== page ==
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Fundamental Rights of Property

A citizen's right to own private property is a fundamental human right. The state cannot take possession of it without following due procedure and authority of law, the Supreme Court has held in a judgment. The state cannot trespass into the private property of a citizen and then claim ownership of the land in the name of ‘adverse possession', the court said.

Adverse possession
A welfare state cannot be permitted to take the plea of adverse possession, which allows a trespasser i.e. a person guilty of a tort, or even a crime, to gain legal title over such property for over 12 years. The State cannot be permitted to perfect its title over the land by invoking the doctrine of adverse possession to grab the property of its own citizens, Justice Malhotra, who authored the judgment, laid down the law.

Yet, this is exactly what happened 52 years ago with Vidya Devi, a widow. The Himachal Pradesh government forcibly took over her four acres at Hamipur district to build a road in 1967. Justice Malhotra highlights how the state took advantage of Ms. Devi's illiteracy and failed to pay her a compensation for 52 years.

“The appellant [Ms. Devi] being an illiterate widow, coming from a rural background, was wholly unaware of her rights and entitlement in law, and did not file any proceedings for compensation of the land compulsorily taken over by the state,” Justice Malhotra empathised with Ms. Devi, who is 80 years old now.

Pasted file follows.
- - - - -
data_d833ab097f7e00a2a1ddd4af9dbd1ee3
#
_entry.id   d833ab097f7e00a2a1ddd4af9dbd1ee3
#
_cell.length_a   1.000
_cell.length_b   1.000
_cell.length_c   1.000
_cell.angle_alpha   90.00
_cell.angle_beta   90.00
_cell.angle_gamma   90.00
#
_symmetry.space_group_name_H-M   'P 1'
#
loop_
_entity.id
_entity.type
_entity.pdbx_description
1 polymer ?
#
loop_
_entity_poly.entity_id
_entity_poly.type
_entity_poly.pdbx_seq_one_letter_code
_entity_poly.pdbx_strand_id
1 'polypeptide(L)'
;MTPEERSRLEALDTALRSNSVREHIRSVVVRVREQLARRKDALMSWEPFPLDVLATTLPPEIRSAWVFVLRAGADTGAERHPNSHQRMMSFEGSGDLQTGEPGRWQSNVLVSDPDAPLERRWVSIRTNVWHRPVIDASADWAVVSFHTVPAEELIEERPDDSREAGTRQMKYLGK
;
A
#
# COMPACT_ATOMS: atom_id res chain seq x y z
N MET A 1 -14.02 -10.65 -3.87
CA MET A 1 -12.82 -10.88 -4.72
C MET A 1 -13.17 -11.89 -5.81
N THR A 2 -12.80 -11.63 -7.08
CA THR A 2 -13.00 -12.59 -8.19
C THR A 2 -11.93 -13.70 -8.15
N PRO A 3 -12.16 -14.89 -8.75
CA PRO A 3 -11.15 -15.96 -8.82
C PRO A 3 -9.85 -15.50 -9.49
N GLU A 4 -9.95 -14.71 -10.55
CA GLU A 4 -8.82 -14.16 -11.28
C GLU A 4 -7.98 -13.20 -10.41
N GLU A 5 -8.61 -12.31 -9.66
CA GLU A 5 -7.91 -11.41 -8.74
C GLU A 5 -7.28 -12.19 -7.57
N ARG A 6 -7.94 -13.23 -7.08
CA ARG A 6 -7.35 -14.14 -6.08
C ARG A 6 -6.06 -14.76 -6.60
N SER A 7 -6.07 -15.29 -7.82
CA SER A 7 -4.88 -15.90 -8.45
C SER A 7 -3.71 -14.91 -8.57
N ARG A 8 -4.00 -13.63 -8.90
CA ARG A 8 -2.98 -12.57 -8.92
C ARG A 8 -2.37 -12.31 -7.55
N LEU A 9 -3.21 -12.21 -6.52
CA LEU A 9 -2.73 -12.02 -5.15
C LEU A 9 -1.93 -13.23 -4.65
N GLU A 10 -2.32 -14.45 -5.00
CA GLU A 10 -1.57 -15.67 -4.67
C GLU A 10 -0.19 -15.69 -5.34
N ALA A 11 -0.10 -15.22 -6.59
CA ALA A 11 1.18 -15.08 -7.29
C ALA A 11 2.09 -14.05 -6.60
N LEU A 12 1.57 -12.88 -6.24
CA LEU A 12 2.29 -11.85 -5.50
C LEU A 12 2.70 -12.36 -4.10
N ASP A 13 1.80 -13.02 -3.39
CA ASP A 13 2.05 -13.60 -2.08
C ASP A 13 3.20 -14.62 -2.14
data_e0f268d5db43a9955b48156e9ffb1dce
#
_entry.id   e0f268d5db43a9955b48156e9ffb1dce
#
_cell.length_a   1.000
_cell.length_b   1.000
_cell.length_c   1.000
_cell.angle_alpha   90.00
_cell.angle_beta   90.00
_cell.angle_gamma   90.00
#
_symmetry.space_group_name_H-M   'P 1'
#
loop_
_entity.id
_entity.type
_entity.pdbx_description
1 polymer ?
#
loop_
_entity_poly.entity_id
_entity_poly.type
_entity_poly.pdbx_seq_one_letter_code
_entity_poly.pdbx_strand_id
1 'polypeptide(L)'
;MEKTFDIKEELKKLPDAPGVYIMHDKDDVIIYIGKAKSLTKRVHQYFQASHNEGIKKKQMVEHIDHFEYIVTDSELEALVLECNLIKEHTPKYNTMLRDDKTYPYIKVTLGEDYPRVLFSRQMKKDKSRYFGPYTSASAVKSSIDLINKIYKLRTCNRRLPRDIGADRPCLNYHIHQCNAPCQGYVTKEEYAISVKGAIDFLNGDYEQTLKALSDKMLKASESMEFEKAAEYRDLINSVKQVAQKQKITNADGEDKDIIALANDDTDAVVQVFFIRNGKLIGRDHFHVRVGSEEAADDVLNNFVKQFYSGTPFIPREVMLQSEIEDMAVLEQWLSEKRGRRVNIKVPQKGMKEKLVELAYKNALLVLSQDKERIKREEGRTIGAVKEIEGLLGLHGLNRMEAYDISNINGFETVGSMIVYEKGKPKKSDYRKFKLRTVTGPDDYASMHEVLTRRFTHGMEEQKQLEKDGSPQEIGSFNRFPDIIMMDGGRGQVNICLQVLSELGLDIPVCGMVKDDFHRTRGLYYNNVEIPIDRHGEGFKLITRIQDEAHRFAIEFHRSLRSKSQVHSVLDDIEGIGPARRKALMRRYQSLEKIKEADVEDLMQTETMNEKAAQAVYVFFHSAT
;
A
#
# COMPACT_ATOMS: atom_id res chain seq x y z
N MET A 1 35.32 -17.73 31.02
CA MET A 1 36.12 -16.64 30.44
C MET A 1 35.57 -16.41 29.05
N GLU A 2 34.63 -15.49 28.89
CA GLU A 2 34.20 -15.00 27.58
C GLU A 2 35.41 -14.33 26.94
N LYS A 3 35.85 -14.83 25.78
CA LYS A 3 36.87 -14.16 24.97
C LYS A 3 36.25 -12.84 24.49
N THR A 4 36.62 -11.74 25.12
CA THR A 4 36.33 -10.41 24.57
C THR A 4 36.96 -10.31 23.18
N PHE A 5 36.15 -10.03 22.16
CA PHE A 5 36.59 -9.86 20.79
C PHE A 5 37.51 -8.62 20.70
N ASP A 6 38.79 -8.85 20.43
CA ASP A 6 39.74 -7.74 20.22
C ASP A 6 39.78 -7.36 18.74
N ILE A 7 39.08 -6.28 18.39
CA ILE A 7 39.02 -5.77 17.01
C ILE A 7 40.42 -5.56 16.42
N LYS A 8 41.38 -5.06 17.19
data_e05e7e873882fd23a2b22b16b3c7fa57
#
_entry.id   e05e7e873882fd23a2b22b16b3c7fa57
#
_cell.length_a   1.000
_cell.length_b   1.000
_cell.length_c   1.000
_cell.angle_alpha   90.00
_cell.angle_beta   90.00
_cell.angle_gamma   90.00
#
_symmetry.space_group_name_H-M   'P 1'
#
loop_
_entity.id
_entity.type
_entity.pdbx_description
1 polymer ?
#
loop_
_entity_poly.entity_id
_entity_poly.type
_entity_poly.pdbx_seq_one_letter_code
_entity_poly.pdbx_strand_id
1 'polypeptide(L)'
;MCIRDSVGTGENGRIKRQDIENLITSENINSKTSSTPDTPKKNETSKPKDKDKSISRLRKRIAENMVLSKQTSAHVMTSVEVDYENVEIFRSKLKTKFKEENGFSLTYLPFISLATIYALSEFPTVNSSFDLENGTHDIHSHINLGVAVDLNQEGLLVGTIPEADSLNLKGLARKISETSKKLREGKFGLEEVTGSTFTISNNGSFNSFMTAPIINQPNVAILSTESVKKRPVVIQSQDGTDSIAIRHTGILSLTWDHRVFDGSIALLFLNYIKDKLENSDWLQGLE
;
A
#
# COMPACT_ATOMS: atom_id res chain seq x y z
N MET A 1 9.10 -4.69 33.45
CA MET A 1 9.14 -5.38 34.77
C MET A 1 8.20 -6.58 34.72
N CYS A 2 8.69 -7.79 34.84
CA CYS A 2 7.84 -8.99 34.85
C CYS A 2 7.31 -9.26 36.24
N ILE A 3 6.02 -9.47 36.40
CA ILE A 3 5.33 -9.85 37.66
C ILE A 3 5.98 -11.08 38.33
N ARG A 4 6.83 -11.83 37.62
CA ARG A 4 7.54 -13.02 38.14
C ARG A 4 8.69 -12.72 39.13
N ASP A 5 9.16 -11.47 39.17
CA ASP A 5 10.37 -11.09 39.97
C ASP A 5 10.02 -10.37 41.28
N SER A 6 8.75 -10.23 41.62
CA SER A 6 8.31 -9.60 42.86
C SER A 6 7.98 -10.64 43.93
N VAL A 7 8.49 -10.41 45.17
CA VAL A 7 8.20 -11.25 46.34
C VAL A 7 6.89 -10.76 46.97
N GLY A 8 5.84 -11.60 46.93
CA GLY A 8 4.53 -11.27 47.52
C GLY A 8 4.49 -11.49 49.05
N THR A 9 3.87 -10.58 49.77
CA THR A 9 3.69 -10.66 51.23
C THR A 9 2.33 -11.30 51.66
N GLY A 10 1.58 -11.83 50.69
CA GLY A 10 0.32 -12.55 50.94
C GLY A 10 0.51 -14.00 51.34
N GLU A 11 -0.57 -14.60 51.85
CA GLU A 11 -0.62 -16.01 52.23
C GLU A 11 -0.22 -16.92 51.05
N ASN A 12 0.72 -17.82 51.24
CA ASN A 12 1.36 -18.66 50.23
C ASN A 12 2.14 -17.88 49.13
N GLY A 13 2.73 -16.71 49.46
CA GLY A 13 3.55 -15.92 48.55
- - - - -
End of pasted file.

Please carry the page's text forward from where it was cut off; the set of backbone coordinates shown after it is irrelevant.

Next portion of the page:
Ms. Devi first learnt about her right for compensation in 2010 from her neighbours who had also lost their property to the road. Then, in her 70s, she did not lose time to march straight to the Himachal Pradesh High Court, accompanied by her daughter, to join her neighbours in their fight against the state.

But the High Court asked her to file a civil suit in the lower court. Disappointed, Ms. Devi moved the Supreme Court.

Ordering the state to pay her Rs1 crore in compensation, the Supreme Court noted that in 1967, when the government forcibly took over Ms. Devi's land, ‘right to private property was still a fundamental right' under Article 31 of the Constitution.

Property ceased to be a fundamental right with the 44th Constitution Amendment in 1978. Nevertheless, Article 300A required the state to follow due procedure and authority of law to deprive a person of his or her private property, the Supreme Court reminded the government.

Right to Property and the 44th Amendment Act:

The Indian Constitution does not recognize property right as a fundamental right. In the year 1977, with the enactment of the 44th amendment the right to acquire, hold, and dispose of property as a fundamental right. However, in another part of constitution, Article 300(A) was inserted to affirm that no person shall be deprived of his property save by authority of law. The result is that the right to property as a fundamental right is now substituted as a statutory right.

The amendment expanded the power of the state to appropriate property for social welfare purposes. In other words, the amendment bestowed upon the India socialist state a license to indulge in what Fredric Bastiat termed legal plunder. This is one of the classic examples when the law has been perverted in order to make plunder look just and sacred to many consciences.